By Emily Krekelberg,
University of Minnesota
The University of Minnesota Extension Livestock Team has released a set of customizable forms that can be used to create an operations contingency plan for their farm. The contingency forms are meant to provide livestock owners a starting point to outline essential livestock care if they and/or their managers become sick with COVID-19 or another emergency occurs. In these situations, care would likely need to be administered by a non-household member. The contingency plan is meant to cover short-term, essential care only and is not meant to serve as a comprehensive care plan. The intended use of these forms is for emergency planning purposes.
Plans are available at z.umn.edu/LivestockPlans for download and can be saved then filled out. Forms can be filled out on the computer or printed and done by hand. There are templates for dairy, beef, swine, poultry (commercial, pasture, and urban), horse (private and boarding), honeybee, and small ruminant (sheep and goat). These forms are intended to aid livestock owners in preparing for short-term (e.g. 30 days), essential care of animals during an illness or emergency that is provided by non-household members. Household or intimate contacts are considered at higher risk of developing COVID-19. If a household or intimate contact develops COVID-like symptoms, the entire household should stay home and self-quarantine for 14 days and monitor for symptoms. Thus, identifying non-household member caretakers are necessary.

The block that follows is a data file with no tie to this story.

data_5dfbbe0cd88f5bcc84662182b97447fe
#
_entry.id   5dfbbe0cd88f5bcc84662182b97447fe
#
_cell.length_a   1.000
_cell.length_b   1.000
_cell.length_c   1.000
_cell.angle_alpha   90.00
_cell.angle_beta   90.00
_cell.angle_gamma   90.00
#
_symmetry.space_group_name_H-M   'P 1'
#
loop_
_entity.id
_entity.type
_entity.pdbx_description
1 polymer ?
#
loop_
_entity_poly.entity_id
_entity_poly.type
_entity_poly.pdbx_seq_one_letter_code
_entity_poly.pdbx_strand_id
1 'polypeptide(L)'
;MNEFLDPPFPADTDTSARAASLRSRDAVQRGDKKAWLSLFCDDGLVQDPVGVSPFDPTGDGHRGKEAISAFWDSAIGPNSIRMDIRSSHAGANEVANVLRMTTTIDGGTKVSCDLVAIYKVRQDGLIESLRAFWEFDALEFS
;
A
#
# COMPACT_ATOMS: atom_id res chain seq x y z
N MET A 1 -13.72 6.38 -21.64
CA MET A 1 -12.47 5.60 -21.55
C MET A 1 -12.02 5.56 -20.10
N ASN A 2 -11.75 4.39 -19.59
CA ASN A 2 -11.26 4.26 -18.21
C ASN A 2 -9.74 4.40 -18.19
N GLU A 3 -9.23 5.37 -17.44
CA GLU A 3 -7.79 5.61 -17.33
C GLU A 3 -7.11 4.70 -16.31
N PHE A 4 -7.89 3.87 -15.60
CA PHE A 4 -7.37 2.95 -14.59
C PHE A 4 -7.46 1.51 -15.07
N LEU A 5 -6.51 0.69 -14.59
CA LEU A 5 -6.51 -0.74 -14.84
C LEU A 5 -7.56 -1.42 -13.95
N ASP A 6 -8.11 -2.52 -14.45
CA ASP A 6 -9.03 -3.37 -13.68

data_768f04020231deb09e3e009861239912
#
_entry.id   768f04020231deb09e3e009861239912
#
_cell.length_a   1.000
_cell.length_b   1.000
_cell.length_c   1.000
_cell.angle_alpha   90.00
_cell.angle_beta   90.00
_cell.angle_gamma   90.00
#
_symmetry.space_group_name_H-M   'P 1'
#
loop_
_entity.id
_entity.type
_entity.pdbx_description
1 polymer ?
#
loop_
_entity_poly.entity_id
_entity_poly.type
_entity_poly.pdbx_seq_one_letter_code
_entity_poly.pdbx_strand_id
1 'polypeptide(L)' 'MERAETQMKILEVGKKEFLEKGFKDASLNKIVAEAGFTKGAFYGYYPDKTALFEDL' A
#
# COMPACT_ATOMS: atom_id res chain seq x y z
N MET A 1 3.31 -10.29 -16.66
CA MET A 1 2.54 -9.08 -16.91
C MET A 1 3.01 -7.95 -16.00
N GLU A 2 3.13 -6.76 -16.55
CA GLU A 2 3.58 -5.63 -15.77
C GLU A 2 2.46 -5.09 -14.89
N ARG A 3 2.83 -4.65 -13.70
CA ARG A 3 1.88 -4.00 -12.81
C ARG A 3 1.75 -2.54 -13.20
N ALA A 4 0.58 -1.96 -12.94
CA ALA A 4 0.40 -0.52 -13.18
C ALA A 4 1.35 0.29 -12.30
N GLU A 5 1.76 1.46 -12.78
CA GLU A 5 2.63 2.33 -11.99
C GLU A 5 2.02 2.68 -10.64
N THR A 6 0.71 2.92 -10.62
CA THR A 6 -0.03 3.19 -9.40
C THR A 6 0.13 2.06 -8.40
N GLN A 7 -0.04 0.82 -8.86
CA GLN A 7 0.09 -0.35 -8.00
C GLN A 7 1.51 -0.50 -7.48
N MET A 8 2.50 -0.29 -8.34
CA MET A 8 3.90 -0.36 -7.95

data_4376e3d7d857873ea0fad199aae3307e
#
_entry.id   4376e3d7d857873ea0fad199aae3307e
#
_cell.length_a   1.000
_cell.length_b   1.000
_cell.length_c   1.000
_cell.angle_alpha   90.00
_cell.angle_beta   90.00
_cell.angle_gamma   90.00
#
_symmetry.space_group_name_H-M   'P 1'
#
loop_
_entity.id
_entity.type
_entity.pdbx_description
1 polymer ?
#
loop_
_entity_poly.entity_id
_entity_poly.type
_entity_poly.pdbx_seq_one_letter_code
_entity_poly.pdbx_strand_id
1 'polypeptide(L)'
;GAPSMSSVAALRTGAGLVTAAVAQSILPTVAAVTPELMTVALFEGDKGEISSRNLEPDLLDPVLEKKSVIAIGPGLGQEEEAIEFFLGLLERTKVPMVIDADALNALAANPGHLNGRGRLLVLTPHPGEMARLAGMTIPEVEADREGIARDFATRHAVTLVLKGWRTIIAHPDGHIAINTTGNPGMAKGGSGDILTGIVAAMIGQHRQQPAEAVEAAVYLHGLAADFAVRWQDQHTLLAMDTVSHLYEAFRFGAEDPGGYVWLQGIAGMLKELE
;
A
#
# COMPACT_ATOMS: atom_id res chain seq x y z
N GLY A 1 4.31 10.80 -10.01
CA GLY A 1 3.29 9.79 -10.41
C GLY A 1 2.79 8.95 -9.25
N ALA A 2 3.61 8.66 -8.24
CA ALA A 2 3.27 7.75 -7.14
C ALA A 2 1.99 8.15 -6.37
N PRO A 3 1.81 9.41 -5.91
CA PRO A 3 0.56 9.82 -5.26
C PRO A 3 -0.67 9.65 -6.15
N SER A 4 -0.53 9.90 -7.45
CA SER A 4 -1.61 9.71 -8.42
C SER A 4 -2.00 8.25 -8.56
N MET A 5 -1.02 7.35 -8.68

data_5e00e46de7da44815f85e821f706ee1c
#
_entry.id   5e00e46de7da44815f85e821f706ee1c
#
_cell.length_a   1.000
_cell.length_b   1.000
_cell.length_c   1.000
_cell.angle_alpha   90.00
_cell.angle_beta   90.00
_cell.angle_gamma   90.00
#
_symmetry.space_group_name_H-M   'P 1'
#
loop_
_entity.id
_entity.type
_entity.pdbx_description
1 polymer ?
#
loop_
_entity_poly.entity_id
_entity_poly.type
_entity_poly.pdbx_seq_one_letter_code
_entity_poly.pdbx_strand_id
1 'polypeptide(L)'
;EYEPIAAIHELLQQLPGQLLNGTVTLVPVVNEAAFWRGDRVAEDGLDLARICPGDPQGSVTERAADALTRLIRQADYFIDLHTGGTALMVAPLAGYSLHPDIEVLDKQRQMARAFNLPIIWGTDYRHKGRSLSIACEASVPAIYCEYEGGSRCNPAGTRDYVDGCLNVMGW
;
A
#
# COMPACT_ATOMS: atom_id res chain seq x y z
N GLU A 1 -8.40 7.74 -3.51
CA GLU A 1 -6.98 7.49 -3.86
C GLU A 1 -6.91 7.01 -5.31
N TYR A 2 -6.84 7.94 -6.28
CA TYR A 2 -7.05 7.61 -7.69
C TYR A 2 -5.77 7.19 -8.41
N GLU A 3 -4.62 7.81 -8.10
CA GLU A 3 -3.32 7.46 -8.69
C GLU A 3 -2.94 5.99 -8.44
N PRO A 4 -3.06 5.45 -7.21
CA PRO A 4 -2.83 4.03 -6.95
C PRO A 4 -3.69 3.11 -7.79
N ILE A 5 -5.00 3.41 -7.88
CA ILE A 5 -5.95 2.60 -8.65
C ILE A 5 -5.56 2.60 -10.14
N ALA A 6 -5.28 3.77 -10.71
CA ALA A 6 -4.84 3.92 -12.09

As a reminder, COVID-19 does not appear to affect animals but can exist on surfaces, especially nonporous surfaces. Do not touch anything handled by an ill person without personal protective equipment (PPE).
Livestock owners are also encouraged to have a family or household plan in case someone becomes sick with COVID-19 and must isolate at home.
• Continue regular preventative steps including hand washing, avoiding touching your face, and cleaning high-use surfaces
• Keep the sick person in a separate room from the rest of the household and limit how many people interact with them
• Monitor your own health
• Encourage self-care for all household members, and take the time to do it for yourself
For more resources from the livestock team, visit extension.umn.edu/animals-and-livestock. For more from the UMN Extension Farm Safety and Health Team, follow @UMNFarmSafety on Twitter.